In this blog post we’ll look at how to provision a swarm cluster on bare metal servers using Ansible. This will let you provision swarm clusters extremely easily, simply by running the ansible playbook.

Note: this post assumes that docker is already installed on each of the servers you are going to provision. For instructions on how to install docker, see the official docs.

Before we jump in, here is the directory structure that you should end up with at the end of the post. While you’re walking through the post feel free to check back here to make sure it’s fitting together nicely.

│   └── pre
│       ├── host_vars
│       │   ├──
│       │   ├──
│       │   ├──
│       │   └──
│       └── pre
├── vendor-roles
│   ├── emmetog.docker-compose
│   ├── emmetog.consul
│   ├── emmetog.swarm-master
│   └── emmetog.swarm-agent
├── ansible.cfg
├── ansible-requirements.yml
└── deploy-docker-cluster.yml

Let’s get started!

The Ansible Inventory

Ansible encourages a conceptual split between “what” is executed and “where” it is executed. The “what” goes in playbooks and the “where” goes in inventories. This makes Ansible very flexible since you can “run anything, anywhere”. We’re going to take advantage of this so we’ll put our swarm cluster servers (the “where”) as inventory and our provisioning scripts (the “what”) will be playbooks.

Let’s imagine that our first environment is called “pre” for pre-production, create the inventory directory as shown in the directory structure above.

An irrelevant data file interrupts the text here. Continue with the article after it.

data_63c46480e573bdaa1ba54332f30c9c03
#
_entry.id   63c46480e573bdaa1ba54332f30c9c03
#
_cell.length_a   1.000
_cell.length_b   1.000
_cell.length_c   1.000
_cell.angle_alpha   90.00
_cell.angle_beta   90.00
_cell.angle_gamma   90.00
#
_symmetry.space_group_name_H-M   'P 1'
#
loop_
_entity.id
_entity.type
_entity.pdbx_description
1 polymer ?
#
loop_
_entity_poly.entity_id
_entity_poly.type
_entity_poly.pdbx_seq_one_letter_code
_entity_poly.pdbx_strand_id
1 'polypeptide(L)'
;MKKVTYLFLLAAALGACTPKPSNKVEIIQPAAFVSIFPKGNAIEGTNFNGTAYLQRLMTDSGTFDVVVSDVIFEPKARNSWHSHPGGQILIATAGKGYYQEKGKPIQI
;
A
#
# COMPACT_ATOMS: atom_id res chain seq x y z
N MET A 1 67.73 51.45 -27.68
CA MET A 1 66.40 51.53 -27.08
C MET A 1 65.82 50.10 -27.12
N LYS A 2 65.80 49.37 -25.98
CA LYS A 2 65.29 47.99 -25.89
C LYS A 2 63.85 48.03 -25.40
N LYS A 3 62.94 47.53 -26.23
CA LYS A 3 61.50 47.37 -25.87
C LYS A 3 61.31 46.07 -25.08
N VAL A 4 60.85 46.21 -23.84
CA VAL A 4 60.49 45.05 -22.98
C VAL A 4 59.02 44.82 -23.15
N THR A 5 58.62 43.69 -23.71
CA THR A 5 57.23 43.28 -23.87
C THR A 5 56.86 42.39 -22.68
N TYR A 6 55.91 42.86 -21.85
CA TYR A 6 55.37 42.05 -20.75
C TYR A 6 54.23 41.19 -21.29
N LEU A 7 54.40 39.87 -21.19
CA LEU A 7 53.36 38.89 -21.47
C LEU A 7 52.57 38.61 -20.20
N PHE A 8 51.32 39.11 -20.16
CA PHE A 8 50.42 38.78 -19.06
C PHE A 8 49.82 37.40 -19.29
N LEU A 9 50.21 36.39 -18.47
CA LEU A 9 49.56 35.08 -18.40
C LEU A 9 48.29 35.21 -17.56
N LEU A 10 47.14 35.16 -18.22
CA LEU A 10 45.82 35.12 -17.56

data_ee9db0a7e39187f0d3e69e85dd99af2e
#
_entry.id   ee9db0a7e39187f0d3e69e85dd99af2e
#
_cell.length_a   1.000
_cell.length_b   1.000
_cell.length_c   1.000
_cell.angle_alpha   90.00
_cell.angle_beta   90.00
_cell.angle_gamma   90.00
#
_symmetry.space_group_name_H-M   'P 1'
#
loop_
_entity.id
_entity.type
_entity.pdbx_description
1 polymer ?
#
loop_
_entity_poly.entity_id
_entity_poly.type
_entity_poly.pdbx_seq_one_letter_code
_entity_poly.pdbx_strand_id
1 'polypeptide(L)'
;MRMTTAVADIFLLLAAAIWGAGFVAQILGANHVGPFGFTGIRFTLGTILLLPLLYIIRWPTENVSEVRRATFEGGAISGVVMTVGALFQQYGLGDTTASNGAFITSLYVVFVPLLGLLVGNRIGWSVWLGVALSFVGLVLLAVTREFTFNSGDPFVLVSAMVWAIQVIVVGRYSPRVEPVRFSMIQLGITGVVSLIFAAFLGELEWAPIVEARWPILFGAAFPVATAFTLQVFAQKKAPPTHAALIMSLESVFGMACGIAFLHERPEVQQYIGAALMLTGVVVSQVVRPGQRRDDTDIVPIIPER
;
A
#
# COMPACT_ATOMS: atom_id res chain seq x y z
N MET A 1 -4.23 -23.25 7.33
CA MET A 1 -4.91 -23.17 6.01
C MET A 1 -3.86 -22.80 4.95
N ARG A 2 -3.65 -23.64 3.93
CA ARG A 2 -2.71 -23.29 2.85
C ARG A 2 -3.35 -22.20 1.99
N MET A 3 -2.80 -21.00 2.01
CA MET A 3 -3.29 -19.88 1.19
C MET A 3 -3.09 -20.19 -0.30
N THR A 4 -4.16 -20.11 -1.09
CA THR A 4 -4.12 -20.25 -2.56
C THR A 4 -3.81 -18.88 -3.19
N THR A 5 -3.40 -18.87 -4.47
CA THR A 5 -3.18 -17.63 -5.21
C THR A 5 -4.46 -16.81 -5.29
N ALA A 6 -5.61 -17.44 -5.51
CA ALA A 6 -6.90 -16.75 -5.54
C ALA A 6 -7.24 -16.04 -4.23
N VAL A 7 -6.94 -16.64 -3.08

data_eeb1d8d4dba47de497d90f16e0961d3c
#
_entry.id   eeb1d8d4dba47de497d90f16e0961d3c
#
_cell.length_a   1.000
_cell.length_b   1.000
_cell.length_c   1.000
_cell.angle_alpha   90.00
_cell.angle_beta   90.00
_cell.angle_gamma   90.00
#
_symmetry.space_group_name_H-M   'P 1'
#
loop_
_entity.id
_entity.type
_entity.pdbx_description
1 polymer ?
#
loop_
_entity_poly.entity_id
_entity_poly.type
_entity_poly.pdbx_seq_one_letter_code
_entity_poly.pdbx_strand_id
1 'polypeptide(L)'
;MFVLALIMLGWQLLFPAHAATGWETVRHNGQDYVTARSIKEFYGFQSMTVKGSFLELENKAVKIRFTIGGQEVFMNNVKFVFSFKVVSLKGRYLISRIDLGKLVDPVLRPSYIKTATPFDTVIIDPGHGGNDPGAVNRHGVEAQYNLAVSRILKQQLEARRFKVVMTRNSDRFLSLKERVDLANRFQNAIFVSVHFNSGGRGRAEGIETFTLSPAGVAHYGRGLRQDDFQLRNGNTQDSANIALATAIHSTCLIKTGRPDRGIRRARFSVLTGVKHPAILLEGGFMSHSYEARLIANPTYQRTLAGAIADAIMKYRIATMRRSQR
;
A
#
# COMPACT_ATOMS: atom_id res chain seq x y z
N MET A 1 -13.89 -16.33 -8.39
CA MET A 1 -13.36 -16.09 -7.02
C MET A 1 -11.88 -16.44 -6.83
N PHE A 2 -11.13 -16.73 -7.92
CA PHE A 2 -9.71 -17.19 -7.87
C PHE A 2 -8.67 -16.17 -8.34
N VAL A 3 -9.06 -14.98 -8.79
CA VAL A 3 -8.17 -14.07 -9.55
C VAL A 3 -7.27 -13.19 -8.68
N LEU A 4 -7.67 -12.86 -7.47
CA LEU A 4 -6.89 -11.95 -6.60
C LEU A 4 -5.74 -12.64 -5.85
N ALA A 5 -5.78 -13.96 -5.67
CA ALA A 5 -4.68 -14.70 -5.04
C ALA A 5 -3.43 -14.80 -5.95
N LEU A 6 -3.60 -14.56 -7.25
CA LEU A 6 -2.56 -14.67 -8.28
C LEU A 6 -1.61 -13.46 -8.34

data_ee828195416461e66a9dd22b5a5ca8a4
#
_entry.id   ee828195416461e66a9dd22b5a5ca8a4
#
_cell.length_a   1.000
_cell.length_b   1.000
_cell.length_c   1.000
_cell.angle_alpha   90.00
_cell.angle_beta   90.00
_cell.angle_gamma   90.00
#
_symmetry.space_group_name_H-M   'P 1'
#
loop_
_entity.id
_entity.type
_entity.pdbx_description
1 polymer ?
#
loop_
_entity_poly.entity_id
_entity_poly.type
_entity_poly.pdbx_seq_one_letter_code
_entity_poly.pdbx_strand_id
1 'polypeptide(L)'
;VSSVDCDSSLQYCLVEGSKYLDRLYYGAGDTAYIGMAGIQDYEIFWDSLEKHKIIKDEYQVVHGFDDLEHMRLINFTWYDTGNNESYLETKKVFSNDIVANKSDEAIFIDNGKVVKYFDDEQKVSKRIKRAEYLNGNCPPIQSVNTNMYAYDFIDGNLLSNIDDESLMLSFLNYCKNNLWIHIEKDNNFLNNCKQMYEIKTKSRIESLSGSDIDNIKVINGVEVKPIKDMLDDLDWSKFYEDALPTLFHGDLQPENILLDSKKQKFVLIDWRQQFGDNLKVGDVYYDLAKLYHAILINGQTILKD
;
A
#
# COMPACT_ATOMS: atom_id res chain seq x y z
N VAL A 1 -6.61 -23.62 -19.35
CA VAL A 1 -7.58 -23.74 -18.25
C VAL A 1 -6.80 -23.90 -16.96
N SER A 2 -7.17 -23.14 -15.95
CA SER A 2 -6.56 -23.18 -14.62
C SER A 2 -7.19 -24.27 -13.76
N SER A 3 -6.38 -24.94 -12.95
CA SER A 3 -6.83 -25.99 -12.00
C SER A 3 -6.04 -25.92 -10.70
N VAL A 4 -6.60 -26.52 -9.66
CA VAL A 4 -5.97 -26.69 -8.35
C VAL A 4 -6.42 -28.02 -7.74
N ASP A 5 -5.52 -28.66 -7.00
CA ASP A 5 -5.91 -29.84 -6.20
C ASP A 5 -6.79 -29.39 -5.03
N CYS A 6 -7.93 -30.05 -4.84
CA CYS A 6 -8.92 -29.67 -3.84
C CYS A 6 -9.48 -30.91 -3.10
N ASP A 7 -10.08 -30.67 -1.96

We’re going to run the docker cluster on bare metal servers so we’ll need to tell Ansible how to connect to each server.

We can easily configure the settings that apply only to individual hosts using hosts_vars, a good example of a configuration that might only apply to each specific host is the connection details, you might like the idea of being able to use different ssh keys or credentials for each server.

Add this to each file:

# Ansible variables
ansible_ssh_user: ubuntu
ansible_ssh_private_key_file: ssh_keys/pre-aws.pem

# Any other custom host variables that apply only to this host should go here.
hostname: # Change this for each server

In this example we’re using the same private key to access all of the servers but you can see how Ansible is flexible enough to allow us to easily change it per server.

You’ll also notice the hostname, we use this to make sure that the hostname is set correctly on each server, otherwise we might get headaches when it comes to controller placement of our docker services on the swarm using host affinities and constraints.

Notice the hostname variable, it’s very important that the hostname is correct for swarm affinities and constraints so we’ll make sure that the hostname is correct on each node when we provision the swarm.

Next up is the inventory/pre/pre file, fill it with this:


# This group can only contain one server, it will become the primary
# server in the cluster. Once the cluster is up and functioning then
# it will re-elect its own primary, but this primary is needed for
# bootstrapping.


This file groups the individual servers into different groups, we’ll use the groups in the playbooks instead of having to list all of the individual servers.

We’ve finished configuring our inventory!

The Ansible Playbook